At 18 years old, Margarita has a lot on her shoulders. When her grandfather died last year after contracting the Chikungunya virus (a mosquito-borne illness that creates painful joint swelling, headaches, rashes and can exacerbate other health conditions), she became the sole breadwinner for her household. Up until his death she took care of all the household duties along with her mother and daughter. When he died and she was still without a job, resourcefully she went out every day foraging for food. She picked fruit, caught fish, and grabbed anything that seemed edible along the way in order to put food on the table.
During this time, Margarita and her mother had to be gone a lot getting food and water for the family. One day when Margarita’s 14-year-old sister, María Angela was home watching Margarita’s daughter, Jocelin, they were accosted in their home by gang members. They threatened María Angela and wanted her to work for them. While they went away without getting what they wanted, Margarita remains wary of unsavory people taking advantage of their desperate situation.
The local pastor and leaders of the Aposento Alto Church first met Margarita and her family when they conducted a census of their community as part of the first step of working with ENLACE and its church and community program. They visited the family’s home and learned of their difficult story. It wasn’t until later when the pastor began to visit them over the course of a few months, that he learned that whenever the church committee came and were hospitably offered food, it was often the only food the family had for that day.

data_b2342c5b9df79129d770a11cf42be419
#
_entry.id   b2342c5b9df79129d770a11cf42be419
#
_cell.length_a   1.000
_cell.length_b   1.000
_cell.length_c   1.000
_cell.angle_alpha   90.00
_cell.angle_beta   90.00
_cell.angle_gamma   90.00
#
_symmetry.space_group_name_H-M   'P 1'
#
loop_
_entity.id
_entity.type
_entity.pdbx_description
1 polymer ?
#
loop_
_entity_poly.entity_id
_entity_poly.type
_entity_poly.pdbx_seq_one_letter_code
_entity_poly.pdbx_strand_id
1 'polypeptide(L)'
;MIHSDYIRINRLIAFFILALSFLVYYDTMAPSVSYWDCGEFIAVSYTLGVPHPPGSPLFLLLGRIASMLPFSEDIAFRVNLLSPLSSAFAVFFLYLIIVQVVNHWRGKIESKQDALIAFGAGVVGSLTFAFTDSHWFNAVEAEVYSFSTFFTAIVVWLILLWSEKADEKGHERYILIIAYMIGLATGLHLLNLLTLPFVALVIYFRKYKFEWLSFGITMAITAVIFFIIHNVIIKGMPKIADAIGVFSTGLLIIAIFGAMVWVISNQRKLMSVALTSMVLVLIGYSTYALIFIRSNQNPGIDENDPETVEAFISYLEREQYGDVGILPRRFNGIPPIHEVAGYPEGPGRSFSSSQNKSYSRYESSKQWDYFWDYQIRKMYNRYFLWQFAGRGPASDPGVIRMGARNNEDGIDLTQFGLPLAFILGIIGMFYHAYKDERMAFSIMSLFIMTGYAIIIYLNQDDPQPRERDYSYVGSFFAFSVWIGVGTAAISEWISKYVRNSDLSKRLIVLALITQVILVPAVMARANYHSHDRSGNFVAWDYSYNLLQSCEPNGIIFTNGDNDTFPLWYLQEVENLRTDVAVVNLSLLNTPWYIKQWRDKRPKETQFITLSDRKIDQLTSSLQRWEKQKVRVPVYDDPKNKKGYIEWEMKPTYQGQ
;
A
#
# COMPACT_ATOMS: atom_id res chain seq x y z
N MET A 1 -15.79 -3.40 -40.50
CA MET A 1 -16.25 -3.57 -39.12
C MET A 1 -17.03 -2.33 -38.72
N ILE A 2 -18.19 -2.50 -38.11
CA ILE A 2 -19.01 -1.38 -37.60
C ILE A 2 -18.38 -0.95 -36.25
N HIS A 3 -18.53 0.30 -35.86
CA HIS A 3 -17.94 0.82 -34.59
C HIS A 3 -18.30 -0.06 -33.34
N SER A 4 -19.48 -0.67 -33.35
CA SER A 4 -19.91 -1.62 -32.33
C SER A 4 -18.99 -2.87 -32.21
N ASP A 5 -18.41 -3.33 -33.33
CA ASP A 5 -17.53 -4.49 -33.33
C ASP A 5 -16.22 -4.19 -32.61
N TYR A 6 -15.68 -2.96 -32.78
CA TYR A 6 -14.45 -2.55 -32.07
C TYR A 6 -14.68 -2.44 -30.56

The pastor and leaders were incredibly moved by Margarita and her family and when they began their first community project of building latrines, they put Margarita’s household on the list. In the meantime, Margarita found a job. Margarita now works six days a week as a waitress, from 10am to 2am. And even though she is grateful for the work and her $150 per month, the work is demanding. And so when the materials for the latrines were delivered to the church for recipients to pick up, she didn’t have the time or money to transport the bricks and cement to her home.
When a church member and neighbor heard of her situation, she offered to help. Even though Wendy, her neighbor takes care of her husband full-time due to a kidney disease, she coordinated a way for them to work together to gather the materials. Wendy and Margarita carried 16 bags of cement and over 1000 bricks to their homes to build two latrines.
In the end, Margarita said that there was a moment when she thought she would give up. She was exhausted. That was when the service team from St. Andrews came to help build her latrine. She saw such joy from them and was so encouraged to be supported by people who came from thousands of miles away. Suddenly between the new friends from the church and new friends from abroad, she didn’t feel so alone
Today, Margarita is incredibly grateful. Not only has the latrine made her family’s life healthier and easier, she has also strong friends from the local church helping and encouraging her every day and checking in on her family. In the next year, the church hopes to implement a new home initiative and Margarita might be one of the first beneficiaries.